Located in Harlem, New York, a vibrant neighborhood in Manhattan, the iconic Apollo Theater has stood for nearly 90 years on 125th street as a pillar of Black culture and community and a safe space for Black creatives. In his sweeping documentary, The Apollo, Roger Ross Williams chronicles the history of the Apollo Theater which began when it first opened its doors in 1934. Though the golden era of Harlem is known for the Savoy and the Cotton Club, spaces where legendary entertainers like Duke Ellington and Josephine Baker graced the stage, these venues were not open to Black Americans and certainly not for the Black residents of Harlem to be patrons. In the 1930s that all changed. With the help of talent scout/"Amateur Night" creator Ralph Cooper, the Apollo owner Frank Schiffman would bring Black entertainment and entertainers home to their people.
Using breathtaking archival video from inside of the Apollo and the streets of Harlem across the decades, Williams gives his audience a true sense of the giants that the Apollo introduced to the world. From 12-year old Stevie Wonder blowing on his harmonica in 1962 to Lauryn Hill in the early ‘90s getting booed off the stage for her pitchy vocals, it’s all there. The archives of this place are almost overwhelming. Choosing to place his interview subjects within the famed building as they provide history lessons and historical context also gives Williams’ The Apollo a certain authority.
There are interviews with icons like Patti LaBelle, Apollo historian and tour guide Billy “Mr. Apollo” Mitchell, who has been giving tours there for over fifty years, and other icons like Eva Issac, the "Queen of the Apollo." The Apollo is sprinkled with gems. Williams places his film within the context of Black history in this country while providing anecdotes about the theater itself. The audience hears from folks like Leslie Uggams who performed at the Apollo as a child star and watched Louis Armstrong, Ella Fitzgerald and Dinah Washington from the theater wings. She recalls how affectionate they all were towards her and how they adored Black people.
Photo Credit: Courtesy of Tribeca Film Festival
However, Williams glides over the rockier history of the theater, including the less-than-savory business tactics of Schiffman. Though Schiffman was able to bring Black talent back to the community, he overworked and underpaid them for their 29 shows a week. Beginning in 1946, he left meticulous 5x8 note cards on every act he hired giving notes about the performance and business practice. He often included varied descriptions of the sex appeal of the female acts.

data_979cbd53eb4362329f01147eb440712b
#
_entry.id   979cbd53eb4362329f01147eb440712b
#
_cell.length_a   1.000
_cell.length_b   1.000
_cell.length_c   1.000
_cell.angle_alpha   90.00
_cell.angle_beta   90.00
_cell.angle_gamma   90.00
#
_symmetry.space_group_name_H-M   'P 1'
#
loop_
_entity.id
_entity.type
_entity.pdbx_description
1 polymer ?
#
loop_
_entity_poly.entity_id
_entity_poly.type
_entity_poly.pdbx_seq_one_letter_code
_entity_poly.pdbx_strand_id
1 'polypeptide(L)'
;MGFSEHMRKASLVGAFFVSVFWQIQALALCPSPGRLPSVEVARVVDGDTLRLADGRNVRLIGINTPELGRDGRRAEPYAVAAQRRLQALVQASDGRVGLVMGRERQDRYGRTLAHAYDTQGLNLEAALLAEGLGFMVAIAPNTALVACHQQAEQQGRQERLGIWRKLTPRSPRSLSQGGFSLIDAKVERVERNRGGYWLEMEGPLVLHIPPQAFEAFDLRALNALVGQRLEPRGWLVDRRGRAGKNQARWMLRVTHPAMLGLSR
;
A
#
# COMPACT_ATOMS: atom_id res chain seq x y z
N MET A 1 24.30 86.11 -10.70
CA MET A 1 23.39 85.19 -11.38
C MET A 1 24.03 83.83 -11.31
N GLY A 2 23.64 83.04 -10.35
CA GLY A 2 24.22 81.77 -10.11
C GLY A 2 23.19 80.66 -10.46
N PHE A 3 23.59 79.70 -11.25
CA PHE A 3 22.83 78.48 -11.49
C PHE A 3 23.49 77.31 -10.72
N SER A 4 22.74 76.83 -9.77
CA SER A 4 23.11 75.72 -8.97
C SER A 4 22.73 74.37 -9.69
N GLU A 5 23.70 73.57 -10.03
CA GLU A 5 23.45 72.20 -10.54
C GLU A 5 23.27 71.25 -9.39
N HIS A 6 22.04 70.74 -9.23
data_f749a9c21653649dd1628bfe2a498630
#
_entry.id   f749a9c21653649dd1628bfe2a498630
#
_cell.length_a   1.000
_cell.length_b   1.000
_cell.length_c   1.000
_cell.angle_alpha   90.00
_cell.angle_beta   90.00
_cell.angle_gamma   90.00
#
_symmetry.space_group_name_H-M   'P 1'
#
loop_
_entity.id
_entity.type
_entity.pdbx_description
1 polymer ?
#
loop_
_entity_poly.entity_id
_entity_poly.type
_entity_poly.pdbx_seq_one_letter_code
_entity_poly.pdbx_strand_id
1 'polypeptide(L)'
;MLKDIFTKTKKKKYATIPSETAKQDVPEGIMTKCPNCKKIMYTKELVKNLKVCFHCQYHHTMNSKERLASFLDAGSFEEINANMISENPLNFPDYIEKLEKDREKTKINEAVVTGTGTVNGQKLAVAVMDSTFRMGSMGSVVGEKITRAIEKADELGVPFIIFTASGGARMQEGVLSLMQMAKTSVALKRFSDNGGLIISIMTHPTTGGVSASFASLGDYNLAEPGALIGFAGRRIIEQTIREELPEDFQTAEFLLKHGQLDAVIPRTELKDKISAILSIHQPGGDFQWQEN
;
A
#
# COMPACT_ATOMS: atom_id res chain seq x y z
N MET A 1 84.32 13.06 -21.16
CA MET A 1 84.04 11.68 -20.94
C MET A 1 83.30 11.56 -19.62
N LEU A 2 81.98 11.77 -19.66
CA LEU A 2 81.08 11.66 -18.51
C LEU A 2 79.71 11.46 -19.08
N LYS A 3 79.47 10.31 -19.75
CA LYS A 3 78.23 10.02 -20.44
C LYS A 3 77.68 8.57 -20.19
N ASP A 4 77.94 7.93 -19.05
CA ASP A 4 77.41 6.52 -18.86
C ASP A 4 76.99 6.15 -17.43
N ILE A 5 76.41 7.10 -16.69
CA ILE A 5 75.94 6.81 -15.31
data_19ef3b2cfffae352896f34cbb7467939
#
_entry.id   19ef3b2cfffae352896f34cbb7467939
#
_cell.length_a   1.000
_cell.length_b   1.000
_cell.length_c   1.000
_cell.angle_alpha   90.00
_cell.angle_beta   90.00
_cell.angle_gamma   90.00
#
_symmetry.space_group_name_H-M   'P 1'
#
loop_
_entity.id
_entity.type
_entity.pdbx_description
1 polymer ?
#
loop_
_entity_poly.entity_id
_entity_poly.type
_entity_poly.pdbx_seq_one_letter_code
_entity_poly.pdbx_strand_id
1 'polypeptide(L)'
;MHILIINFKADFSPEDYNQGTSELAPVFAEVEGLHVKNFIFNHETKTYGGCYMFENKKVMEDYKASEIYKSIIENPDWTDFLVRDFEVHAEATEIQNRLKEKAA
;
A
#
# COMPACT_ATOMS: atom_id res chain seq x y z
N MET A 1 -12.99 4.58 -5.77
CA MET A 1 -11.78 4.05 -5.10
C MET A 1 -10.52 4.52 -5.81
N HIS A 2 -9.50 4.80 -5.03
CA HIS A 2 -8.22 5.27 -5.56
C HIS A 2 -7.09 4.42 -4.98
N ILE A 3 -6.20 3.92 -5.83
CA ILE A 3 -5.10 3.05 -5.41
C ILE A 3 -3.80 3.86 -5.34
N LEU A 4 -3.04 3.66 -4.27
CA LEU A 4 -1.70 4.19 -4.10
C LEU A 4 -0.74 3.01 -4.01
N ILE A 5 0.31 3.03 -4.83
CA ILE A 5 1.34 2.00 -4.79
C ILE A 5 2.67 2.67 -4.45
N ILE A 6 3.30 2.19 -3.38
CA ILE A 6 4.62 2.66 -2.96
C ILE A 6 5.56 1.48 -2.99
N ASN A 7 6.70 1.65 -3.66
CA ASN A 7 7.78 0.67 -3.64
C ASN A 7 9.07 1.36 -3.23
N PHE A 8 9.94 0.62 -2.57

Despite the Apollo's glory and the massive figures including James Brown who played the theater over 200 times, the theater was not built for a modern day audience or business model. With just under 1,500 seats and the devastation of America’s inner cities with the crack cocaine epidemic in the late ‘70s and early '80s, Jack Schiffman, the son of the theater’s original owner, had to close the theater's doors. The Apollo fell into disrepair for several years until it was restored in the mid-‘80s by former Manhattan Borough President Percy E. Sutton. Despite its resurgence, the theater was still a massive money suck, and Sutton eventually partnered with the State of New York to create the Apollo Theater Foundation to make sure it remained open.
Cramming 90 years of history into a 98-minute documentary is a monumental feat, but Williams mostly succeeds. He spins the legacy of Apollo around preparations for the 2018 stage adaptation of Ta-Nehisi Coates' Between the World and Me. As the audience learns more about the history of the building, Williams anchors Coates’ 21st-century examination of what it means to be Black in America. Like it has done for nearly a century, the Apollo was able to provide a haven for that work and for a new generation of Black people who are learning to live and thrive in this country.
Despite The Apollo's triumphant message, it is difficult to think about what might happen to the theater and Harlem as a whole as more Black residents are squeezed out, eroding the neighborhood's history and bringing in insanely priced housing and more oblivious white residents. Though the infamous red-marquee continues to shine bright and bold, like a beacon welcoming us home, an uneasy question echoes: For how long?
The Apollo premiered as the opening night selection at the 2019 Tribeca Film Festival. HBO will release the film later this year.
Aramide A. Tinubu is a film critic and entertainment writer. As a journalist, her work has been published in EBONY, JET, ESSENCE, Bustle, The Daily Mail, IndieWire and Blavity. She wrote her master’s thesis on Black Girlhood and Parental Loss in Contemporary Black American Cinema. She’s a cinephile, bookworm, blogger, and NYU + Columbia University alum. You can find her reviews on Rotten Tomatoes or A Word With Aramide or tweet her @wordwitharamide
Photo: Tribeca Film Festival